Local climate and growing conditions effect what you get. With a grocery store and an international food system if a local area is suffering a drought or a flood and the local vegetables are being hurt, there is always somewhere the store’s buyer can get the vegetables.

We don’t spend a lot of time ‘presenting’ our vegetables. The vegetables you get in your share are fresh. We don’t spent time making them appear so. Our shareholders are expected to wash their vegetables.

While our vegetables are wholesome, tasty and poison free, they might not always be spotless. We don’t use chemical poisons. Insects have walked on our vegetables. There might be a hole in our lettuce or a blemish on a squash but it is still good and tasty and chemical free. People that are upset about an insect bite that hasn’t damaged the vegetable are really looking for vegetables that have been sprayed with poisons that have killed all of the insects, both good and bad.

Also, with a CSA you are, just like a farmer, taking a gamble. Each season when growing vegetables is in a sense a bet. No matter how good you are some years you win, some years you really win and some years you lose. With a CSA you are gambling along with the farmer. Good years you get a lot of vegetables, bad years less vegetables. This doesn’t happen in a grocery store because you are buying in several middlemen beyond the farmer. The buyer for the grocery store is buying vegetables that have come from all over the world with many different growing conditions and climates and seasons, so everything is always ripe and everything is always available.

Will joining a CSA change your life?
There was a graduate school study conducted a few years back that tried to identify why people signed up for a CSA but were not happy with their experience. The study found several universals about people who were unhappy with their CSA membership.

1. Many people joined a CSA thinking it was going to change their life at least where eating vegetables were concerned. They thought if they joined a CSA they would start eating more vegetables and soon discovered that instead of eating, in season vegetables, they were throwing out in season vegetables

2. Many people thought by joining a CSA they would start cooking vegetables. The same answer as number one. A CSA by itself is not going to change people’s life.

The conclusion of the study? Think before you join a CSA. Are your expectations reasonable? Ask yourself, what are your expectations from joining a CSA? As much as I like to sell my vegetables a CSA is a long term relationship between shareholders and farmers. By joining our CSA I will do my best to provide the vegetables I say I will try to grow. I will work go make this, your farm. A place where you can bring your children, or yourself, and see your vegetables growing. To be closer to the process of your food growing and to the natural world. And I will do my best to grow good, tasty, healthy vegetables.

How do I subscribe?
See How to reserve a share for information on how to subscribe.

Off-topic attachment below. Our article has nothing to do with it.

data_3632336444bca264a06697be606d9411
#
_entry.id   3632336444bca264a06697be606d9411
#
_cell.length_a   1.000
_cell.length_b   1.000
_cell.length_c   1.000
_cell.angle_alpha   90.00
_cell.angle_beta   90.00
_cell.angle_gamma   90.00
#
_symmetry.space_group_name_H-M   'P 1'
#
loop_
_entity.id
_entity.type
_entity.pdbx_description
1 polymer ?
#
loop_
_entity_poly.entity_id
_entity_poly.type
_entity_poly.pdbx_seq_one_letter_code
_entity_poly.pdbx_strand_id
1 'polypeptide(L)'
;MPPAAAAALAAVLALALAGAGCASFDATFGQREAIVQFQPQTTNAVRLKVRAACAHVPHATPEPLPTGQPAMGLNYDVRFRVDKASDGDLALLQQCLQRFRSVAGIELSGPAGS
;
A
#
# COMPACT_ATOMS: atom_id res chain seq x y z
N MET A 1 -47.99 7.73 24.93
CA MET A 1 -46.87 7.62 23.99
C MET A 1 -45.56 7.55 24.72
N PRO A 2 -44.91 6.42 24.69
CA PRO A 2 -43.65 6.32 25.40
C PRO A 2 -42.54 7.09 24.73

Are the vegetables organic?
This, you might not realize, is a loaded question, so before giving you the long answer, here’s our short answer:

We do not use chemical fertilizers, pesticides or herbicides. We take care of our land in a sustainable manner. We pay our help a liveable wage. We do not knowingly use and to the best of our knowledge we do not use genetically modified seeds (sometimes it is very difficult to know for sure because seed companies aren’t always forthcoming with this information). The majority of our vegetables are grown on our farm. Occasonally we suppliment our vegetables with those of other local farmers who adhere to our philosophy of growing sustainably and chemical free. We are open with our shareholders about the nature of what they are getting. Our vegetables are local.

The longer answer: The word ‘Organic’ has gone through a considerable amount of evolution over the last two decades from a loose term implying chemical free to one defined by private certifiers until several years ago when it became a legal term with constantly changing regulations and an enforcement regime that defined it. See “USDA Certified Organic” To certify or not to certify ‘USDA organic’ for our longer answer.

CSA Reviews
There are several places you can go to and find what other people experienced from their CSA’s. The two I know of are Local Harvest and Yelp. Since we’ve been around longer we probably have more reviews than you average CSA.Most of our reviews are good, tending to be very good. However we do have several bad reviews all of them clustered around the bad weather year of 2009 (look at ‘Does the weather affect the vegetables I get?) Several of these reviewers got upset and quit our CSA before the month of June had drawn to an end. Two of the names attached to reviews I can not match with members of our CSA. That said, 2009 was a bad farming year.And for full discloser there is one other year that predates online reviews where we would have had bad reviews if they could have been posted. This was the year I suffered from something similar to lyme disease and it was all I could do to get out of bed every morning, let alone walk out into the fields and tend our vegetables. Somehow we got through that year without my collapsing in the fields and sometime the following winter I woke up one morning and like that, whatever had been bothering me was gone.